Perhaps we could arrange it so that no one could be nominated by anyone in their family or whom they knew personally, but could only be nominated by other people, people to whom they were not beholden and who were not beholden to them. States could each go through a mass nomination process, by which a certain minimum number of people are suggested by those around them, and then strangers look into their character and nature and a public debate among people in general takes place, pro and con, but in which the nominated people cannot take part.
Then, at some point, a state holds a vote among nominated candidates, and the top twenty (or whatever) candidates are then put again before a public debate, in which, again, they cannot participate. Only others can promote or detract from them, stating their qualifications and shortcomings. Then, there would be a newer vote, and the recipient of the most votes would be that state’s candidate.
Then their would be a nationwide equivalent to select the office-holder. No one would be allowed to refuse the job except based on legitimate and confirmed severe health difficulties. But that would probably all shake out in the initial nomination and election process. I suppose, to make it worthwhile, it would be best to have slightly longer terms of office, maybe with the new term overlapping the previous, so the new incomer could learn from the predecessor. And only one term would be allowed****.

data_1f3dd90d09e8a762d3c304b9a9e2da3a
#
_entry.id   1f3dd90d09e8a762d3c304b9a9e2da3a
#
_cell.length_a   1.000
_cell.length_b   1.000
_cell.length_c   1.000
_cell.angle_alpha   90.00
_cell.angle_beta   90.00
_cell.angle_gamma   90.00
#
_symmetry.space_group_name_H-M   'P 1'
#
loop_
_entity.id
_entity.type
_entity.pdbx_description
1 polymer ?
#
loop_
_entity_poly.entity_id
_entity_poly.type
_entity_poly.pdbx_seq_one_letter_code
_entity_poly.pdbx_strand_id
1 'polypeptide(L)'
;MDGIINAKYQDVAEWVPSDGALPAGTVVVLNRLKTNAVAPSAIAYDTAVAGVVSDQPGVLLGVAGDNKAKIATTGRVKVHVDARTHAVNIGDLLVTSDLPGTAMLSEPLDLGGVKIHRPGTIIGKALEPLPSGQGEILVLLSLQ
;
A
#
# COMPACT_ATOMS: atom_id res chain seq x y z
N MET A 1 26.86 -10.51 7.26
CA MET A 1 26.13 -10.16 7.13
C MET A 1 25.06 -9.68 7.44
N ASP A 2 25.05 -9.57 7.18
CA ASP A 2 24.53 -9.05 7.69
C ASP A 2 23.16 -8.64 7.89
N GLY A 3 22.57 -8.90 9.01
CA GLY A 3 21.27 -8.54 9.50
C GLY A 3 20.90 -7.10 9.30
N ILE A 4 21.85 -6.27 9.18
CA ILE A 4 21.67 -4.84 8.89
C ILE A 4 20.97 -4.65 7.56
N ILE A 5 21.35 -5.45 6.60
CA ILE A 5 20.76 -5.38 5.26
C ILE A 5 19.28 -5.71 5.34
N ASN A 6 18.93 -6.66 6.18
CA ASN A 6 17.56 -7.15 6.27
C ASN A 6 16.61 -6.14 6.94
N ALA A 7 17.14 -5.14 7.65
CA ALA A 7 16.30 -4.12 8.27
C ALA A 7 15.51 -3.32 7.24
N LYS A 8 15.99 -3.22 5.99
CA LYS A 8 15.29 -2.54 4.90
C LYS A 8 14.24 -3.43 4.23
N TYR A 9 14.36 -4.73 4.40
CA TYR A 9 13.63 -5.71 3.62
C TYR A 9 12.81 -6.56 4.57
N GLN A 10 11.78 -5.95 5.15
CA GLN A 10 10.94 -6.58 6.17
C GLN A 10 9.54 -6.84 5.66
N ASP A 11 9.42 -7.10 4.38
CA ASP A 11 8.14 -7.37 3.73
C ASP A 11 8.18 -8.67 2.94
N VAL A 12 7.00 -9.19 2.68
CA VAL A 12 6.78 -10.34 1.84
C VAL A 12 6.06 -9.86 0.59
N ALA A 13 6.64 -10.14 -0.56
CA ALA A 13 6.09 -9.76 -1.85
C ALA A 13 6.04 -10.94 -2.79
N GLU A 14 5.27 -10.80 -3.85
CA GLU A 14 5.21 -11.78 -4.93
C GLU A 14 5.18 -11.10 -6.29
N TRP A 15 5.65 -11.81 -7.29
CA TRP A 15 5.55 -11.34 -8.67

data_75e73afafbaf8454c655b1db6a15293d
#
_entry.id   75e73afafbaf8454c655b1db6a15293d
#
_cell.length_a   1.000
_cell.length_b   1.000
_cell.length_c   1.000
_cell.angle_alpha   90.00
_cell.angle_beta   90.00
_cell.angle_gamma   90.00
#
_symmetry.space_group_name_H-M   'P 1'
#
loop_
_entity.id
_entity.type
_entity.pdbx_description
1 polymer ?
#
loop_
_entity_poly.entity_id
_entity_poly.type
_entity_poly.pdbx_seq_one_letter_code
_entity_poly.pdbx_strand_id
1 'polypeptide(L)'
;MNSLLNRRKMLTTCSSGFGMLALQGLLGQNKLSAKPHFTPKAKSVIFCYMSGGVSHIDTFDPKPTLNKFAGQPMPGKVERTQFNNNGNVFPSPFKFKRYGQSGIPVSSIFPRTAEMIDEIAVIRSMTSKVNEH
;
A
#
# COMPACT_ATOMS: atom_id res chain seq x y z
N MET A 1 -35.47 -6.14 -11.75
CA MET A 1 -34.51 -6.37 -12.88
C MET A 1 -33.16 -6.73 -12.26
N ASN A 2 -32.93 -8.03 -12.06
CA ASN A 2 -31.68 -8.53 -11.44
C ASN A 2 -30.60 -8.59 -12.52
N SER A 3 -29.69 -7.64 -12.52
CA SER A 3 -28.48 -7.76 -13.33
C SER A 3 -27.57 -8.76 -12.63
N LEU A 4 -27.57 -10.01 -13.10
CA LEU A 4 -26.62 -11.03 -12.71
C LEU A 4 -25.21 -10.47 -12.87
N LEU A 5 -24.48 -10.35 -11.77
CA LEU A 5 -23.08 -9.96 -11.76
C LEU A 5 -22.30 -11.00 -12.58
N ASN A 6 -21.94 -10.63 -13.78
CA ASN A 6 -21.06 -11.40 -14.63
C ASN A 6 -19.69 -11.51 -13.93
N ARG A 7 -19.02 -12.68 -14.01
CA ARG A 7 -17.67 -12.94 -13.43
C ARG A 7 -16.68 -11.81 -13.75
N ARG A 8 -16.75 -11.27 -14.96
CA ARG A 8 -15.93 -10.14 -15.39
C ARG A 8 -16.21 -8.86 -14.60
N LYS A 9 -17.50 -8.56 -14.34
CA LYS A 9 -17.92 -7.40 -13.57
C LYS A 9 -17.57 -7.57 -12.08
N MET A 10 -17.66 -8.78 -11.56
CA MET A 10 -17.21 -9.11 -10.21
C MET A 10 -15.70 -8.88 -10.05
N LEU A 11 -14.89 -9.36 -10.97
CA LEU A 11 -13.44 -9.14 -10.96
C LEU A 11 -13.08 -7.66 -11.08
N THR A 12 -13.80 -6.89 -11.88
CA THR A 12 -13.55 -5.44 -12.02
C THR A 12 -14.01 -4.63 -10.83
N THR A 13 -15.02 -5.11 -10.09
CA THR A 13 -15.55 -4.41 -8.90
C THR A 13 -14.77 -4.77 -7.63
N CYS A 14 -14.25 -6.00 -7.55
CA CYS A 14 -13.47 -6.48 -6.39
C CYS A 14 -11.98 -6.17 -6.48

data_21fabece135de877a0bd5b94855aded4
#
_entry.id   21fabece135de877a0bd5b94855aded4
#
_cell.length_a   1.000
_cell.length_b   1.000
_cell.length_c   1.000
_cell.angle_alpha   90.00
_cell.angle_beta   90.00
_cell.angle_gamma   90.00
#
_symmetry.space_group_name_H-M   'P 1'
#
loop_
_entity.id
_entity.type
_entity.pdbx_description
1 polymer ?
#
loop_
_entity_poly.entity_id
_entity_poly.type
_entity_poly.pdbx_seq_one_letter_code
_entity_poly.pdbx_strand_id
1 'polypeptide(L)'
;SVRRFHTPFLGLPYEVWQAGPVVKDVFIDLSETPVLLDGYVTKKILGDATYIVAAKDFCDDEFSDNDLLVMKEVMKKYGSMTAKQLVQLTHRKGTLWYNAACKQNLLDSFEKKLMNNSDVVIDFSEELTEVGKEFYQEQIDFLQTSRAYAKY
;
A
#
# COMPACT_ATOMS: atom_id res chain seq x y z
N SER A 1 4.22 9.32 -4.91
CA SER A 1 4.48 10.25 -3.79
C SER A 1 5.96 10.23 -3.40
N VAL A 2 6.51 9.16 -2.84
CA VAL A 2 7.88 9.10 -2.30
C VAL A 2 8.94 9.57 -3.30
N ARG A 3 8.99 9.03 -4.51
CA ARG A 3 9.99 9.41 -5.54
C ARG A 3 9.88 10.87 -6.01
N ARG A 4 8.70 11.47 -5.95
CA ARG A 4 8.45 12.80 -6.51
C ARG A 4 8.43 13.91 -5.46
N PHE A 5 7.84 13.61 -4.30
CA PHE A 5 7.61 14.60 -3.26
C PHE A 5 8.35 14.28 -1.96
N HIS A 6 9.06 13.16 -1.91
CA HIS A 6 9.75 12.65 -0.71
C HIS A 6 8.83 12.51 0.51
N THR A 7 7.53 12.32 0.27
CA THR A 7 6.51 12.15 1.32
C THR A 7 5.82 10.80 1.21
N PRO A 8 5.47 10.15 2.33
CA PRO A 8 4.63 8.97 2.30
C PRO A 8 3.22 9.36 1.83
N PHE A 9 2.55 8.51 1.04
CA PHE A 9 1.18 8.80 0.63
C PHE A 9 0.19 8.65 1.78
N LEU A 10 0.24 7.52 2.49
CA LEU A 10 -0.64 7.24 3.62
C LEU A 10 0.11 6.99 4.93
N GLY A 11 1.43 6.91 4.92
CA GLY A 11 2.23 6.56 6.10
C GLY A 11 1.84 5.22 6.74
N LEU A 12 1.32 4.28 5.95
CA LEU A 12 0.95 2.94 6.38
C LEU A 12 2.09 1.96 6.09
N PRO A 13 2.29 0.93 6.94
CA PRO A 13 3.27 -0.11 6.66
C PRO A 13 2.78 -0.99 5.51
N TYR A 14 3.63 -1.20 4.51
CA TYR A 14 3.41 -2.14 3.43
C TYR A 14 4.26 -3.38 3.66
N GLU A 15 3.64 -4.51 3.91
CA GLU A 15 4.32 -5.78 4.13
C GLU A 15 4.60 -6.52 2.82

Anyway, that’s all silly fantasy stuff, so don’t worry about it. I’m just tired and mentally unstable. I really don’t think I can do this very much longer. By “do this” I mean “exist on this planet”, not “write this blog”, though the former subsumes the latter. Unfortunately, as far as I know, there’s no one coming to take me back to my home-world, or to the mother ship, or whatever, so I’ll need to figure out some other way.
I’m working on it.
*The irony of the bus-to-train schedule I’ve been doing recently is that it actually all but forces me to get up a little later than I used to, because the buses simply don’t start to arrive as early as trains do.
**Except by me, within my blog, of course. But that’s a very nebulous kind of social pressure, and comes from someone who, while not anti-social, is surely dis-social. I’m not sociopathic by any means, but I am “patho-social”, i.e., there seems to be some dysfunction in my ability to socialize, even with people I like. It’s not pleasant.
***Thus, the notion of “original sin”, for instance, is pure ethical bullshit.
****This makes me imagine another contrafactual scenario, in which candidates for office hold an anti-debate, in which each one is required to denigrate themselves and their own party and give convincing reasons why the other party’s candidate is better, to argue with the other against themselves and their party’s positions. It would at least be amusing.